The Supreme Court yesterday dismissed the case which might have determined whether Ohio tax incentive program didn’t violate the U.S. Constitution’s so-called “commerce clause,” but did so because of plaintiff’s inability to establish standing.
Originally filed in Lucas County’s Court of Common Pleas, the case was removed to the district courts on the presumption that plaintiffs’ constitutional challenges to respective statutes made it a federal question. Plaintiffs then moved to remand to the state courts, but that was denied and the District found on the merits of the case that neither of Ohio’s tax benefit programs violated the Constitution’s “commerce clause.” That decision was appealed to the 6th. Circuit Court of Appeals, being argued in Feb. 2003. That court, “without addressing the matter of standing,” according to the Supreme Court’s syllabus, “agreed as to the municipal tax exemption’s being valid, but held that the state’s franchise tax credit did violate the commerce clause,” The issue was then advanced to the Supreme Court, with defendants seeking a review of the invalidation of the franchise tax credit, and plaintiffs a review of the upholding of the property tax exemption.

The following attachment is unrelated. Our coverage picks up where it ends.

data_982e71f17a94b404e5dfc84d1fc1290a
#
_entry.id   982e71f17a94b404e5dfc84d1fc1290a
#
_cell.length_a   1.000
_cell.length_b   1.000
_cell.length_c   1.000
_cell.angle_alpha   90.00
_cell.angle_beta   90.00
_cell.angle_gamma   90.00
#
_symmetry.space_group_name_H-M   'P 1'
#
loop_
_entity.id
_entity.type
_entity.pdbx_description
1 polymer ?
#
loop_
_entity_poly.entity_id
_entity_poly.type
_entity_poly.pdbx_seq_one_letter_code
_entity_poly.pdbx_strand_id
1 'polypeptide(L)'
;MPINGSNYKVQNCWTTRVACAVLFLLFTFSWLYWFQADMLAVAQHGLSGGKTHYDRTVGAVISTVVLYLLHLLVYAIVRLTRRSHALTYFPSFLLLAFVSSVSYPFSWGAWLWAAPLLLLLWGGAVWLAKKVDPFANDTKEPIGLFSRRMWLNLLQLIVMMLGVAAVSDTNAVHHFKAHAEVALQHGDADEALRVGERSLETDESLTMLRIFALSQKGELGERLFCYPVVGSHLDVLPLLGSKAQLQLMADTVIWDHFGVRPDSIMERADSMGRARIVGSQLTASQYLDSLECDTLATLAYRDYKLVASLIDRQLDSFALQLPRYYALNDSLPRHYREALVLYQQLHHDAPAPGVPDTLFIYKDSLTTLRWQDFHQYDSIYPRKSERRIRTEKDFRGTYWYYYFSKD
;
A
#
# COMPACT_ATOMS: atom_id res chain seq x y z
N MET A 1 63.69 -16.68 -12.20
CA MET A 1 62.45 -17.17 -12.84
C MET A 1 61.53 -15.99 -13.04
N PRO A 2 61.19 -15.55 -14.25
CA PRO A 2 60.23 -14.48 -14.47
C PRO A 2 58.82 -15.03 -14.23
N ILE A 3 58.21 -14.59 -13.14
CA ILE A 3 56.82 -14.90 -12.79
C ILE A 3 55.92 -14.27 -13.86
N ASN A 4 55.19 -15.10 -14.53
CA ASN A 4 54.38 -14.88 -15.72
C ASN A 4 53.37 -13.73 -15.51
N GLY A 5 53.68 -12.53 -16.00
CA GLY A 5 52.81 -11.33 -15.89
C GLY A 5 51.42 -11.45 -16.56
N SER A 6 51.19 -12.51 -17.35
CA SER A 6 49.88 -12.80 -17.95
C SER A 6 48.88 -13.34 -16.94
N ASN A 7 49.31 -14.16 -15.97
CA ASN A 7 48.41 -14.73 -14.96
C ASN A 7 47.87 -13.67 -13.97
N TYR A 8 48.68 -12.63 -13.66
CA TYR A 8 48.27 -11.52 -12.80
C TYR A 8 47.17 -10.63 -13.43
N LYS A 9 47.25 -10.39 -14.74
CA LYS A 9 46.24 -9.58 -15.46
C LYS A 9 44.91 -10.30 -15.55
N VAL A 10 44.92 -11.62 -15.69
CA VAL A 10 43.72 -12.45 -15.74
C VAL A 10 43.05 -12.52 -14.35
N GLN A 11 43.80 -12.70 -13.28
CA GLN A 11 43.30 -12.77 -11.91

The Supreme Court in granting the writ for certiorari on Sept. 27, 2005, specified that in addition to the questions presented by petition, parties were also directed to brief and argue whether they in fact had standing to challenge the investment tax credit. As it turned out, the Court decided the plaintiffs weren’t able to establish that standing.
Ohio Governor Robert Taft issued the following statement.
We’ve had several postings on this case over the past three years as well which might prove interesting. (See Sept. 17, 2004; Aug. 2, 2005; March 20, 2006).